Friday, January 19, 2018

Judge actions, not persons





Perhaps the greatest tragedy of the recent debates surrounding Pope Francis and Amoris Laetitia is the astounding ease with which so many Catholics on social media have fallen into the temptation of judging persons rather than actions.  Anyone with a different opinion is instantly assigned a label and placed into a rival camp that is deemed to be the enemy of the Catholic faith.  The language of war is used to describe various factions that are supposedly competing for the soul of the Catholic Church. Prominent Catholics are convicted of guilt by association if they show (or are shown) respect for the wrong type of person.

This is exactly what the enemy wants:  to divide us.  A united Church is the enemy's biggest fear.  Jesus told us, "By this shall all men know that you are my disciples, if you have love one for another." (John 13:35)  If Catholics truly loved one another, the entire world would be converted.  So what does the enemy do?  He sows mistrust in our ranks.  Instead of assuming the best about our fellow Catholics, we suspect them of ulterior motives.  The result is that the world sees us as a bunch of squabbling children, and we are no longer offering the world that which it is lacking:  love.


It is established Catholic doctrine that we are to judge actions, not persons:
"However, although we can judge that an act is in itself a grave offense, we must entrust judgment of persons to the justice and mercy of God."  CCC 1861
This is the entire point of the parable of the tares and the wheat in Matthew 13.  Nobody knows the state of their own soul, let alone the soul of anyone else.  To attempt to "purge" or "defend" the Church against any group of persons is to attempt to separate the tares from the wheat before the appointed time.


Father Anthony Spadaro, in a July 2017 article, called attention to "Manichean" elements in certain segments of the Catholic and Evangelical churches in the United States:
"At times this mingling of politics, morals and religion has taken on a Manichean language that divides reality between absolute Good and absolute Evil."
Manicheans believed that some parts of creation are intrinsically evil (e.g., scorpions and hornets).  Saint Augustine famously refuted this belief in Book 7 of his Confessions:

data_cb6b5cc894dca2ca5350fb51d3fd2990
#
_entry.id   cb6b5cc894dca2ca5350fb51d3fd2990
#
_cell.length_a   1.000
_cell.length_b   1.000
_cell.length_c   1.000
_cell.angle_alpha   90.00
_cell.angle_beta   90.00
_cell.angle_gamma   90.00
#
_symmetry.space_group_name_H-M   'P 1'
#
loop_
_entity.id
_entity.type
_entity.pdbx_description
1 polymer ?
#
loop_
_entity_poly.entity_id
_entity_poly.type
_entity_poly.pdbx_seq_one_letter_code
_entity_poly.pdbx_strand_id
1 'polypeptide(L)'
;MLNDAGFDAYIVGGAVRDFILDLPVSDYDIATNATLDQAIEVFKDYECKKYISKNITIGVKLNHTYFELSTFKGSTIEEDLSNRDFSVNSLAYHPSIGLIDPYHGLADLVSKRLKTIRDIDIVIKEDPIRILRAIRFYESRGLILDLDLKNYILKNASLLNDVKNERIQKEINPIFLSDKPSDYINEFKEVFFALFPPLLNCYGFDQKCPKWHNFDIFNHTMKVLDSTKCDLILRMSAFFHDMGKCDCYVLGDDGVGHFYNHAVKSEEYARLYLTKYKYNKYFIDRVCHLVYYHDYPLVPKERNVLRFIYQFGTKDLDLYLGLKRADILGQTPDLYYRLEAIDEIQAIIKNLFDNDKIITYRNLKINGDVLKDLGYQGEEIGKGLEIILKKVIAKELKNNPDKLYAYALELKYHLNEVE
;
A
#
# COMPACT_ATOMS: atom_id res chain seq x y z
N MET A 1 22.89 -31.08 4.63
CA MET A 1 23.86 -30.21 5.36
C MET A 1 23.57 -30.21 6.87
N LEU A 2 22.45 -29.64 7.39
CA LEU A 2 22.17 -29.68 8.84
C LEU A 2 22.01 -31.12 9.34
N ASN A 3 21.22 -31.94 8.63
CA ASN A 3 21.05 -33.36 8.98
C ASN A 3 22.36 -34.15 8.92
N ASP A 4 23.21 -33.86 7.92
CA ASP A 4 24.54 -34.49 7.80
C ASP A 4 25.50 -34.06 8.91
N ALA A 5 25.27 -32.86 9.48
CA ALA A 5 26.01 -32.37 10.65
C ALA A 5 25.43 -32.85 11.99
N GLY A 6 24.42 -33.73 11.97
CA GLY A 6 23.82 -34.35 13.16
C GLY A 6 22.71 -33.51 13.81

"That evil, then, which I sought whence it was, is not any substance; for were it a substance, it would be good. For either it would be an incorruptible substance, and so a chief good, or a corruptible substance, which unless it were good it could not be corrupted. I perceived, therefore, and it was made clear to me, that Thou made all things good, nor is there any substance at all that was not made by You; and because all that You have made are not equal, therefore all things are; because individually they are good, and altogether very good, because our God made all things very good."
This, of course is one of the first lessons of the Bible:
"And God saw all the things that he had made, and they were very good." (Genesis 1:31)
That we have been corrupted by original sin shows only that we were created good.  When we label persons and judge them, we are falling into the Manichean error of dividing creation between good and evil.  All of creation - every human being - is good.  It is the misuse of that creation through sinful actions that is intrinsically evil.

Original Sin

Judging persons is ultimately an attempt to blame God's creation for our own wrongdoing.  When God asked Adam what he had done in Genesis 3:11, instead of acknowledging the intrinsic evil of his own actions, Adam tried to place the blame on a person:  Eve.  In the very next chapter we see the fruit of judging persons when Cain blames Abel for his own failure to present a pleasing offering to the Lord. 

Jesus told us:
"Thou shalt love the Lord thy God with thy whole heart, and with thy whole soul, and with thy whole mind. This is the greatest and the first commandment. And the second is like to this: Thou shalt love thy neighbour as thyself."  (Matthew 22:37-39)
We see how closely these commandments are related by the blame shifting behavior attempted by Adam and Cain in Genesis 3 and 4.  When we judge and label other persons, we are imitating Adam and Cain by trying to deflect from our own shortcomings.  We then fall into the worst of all sins, pride, by thanking God that at least we are not like those other people:
"O God, I give thee thanks that I am not as the rest of men, extortioners, unjust, adulterers, as also is this publican."  (Luke 18:11)
The Hermeneutics of the Person

Neither Pope Francis nor any of his predecessors paid any heed to paranoia about various groups who presented a danger to the Church from within.  The Pope never preaches against "liberals" or "conservatives" or any other group of persons.

Cardinal Francesco Coccopalmerio describes this in Chapter 6 of a recent book as the Pope's "hermeneutics of the person":
"Pope Francis evaluates reality through the person, or rather, he puts the person first and thus evaluates reality.  What matters is the person, the rest comes as a logical consequence.
Every person, in fact, has value in themselves, and is therefore important and lovable." 
Every person is good.  Every person makes mistakes and acts in ways that are intrinsically evil.  The same person can be correct on one issue and wrong on another. It is not OK to discredit a person because they happen to disagree with you on certain issues.  It is appropriate to acknowledge where you agree, and to praise and support other persons for what they do well, no matter what they have done wrong. We all do wrong every day and need each other's support and encouragement to do better.

Let us strive to keep our comments focused on the merit of actions and ideas, while entrusting all persons to the justice and mercy of God.

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